Money market accounts are a type of savings account. They typically offer a higher APY compared to a regular savings account. In many cases, these accounts offer the ability to write checks or access funds in the account through using an ATM or a debit card.

There are withdrawal limitations, just as with a savings account. The opening balance requirement may also be much higher than a regular account.

Certificates of Deposit (CDs)

A certificate of deposit is another type of savings account. With a CD, you lock in a fixed amount of money for a specified period of time that can range between three months and five or more years. A CD usually pays a higher interest rate than a savings account and is a good option if you want to build up savings for a large expenditure in the future.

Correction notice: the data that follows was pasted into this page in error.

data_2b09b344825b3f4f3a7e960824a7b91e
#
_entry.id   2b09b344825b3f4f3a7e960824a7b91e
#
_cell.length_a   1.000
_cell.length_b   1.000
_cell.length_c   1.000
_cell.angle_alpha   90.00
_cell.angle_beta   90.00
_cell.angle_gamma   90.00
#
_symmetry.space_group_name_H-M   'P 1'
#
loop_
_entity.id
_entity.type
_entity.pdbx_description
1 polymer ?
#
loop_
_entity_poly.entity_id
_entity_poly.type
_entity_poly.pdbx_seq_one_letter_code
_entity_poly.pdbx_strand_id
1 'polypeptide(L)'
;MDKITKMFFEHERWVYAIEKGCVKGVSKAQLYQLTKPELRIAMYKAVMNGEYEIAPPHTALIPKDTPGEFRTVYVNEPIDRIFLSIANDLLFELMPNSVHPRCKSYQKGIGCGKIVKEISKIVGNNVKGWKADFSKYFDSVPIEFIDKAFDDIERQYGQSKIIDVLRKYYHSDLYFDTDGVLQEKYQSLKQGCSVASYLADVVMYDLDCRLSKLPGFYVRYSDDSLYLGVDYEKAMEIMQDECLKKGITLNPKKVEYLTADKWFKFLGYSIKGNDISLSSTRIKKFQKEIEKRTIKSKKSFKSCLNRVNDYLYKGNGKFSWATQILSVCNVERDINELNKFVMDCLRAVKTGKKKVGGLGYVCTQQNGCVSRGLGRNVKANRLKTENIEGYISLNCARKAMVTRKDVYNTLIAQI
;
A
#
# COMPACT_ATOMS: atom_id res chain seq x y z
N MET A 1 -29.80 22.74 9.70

You won’t be able to access your money until the CD matures, however, unless you pay an early withdrawal penalty. Depending on the bank, the penalty can be loss of interest or a percentage of the CD amount.

Checking accounts

Checking accounts are usually used for everyday banking. You can pay bills by writing checks, making a transfer or setting up automated payments. Checking accounts usually come with an ATM or debit card for easy access to your money and checkless payment options.

Most banks don’t pay interest on checking accounts. Those that do usually pay a minimal APY that is generally much lower than the interest rate you would earn from a savings account.

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Find the right bank(s)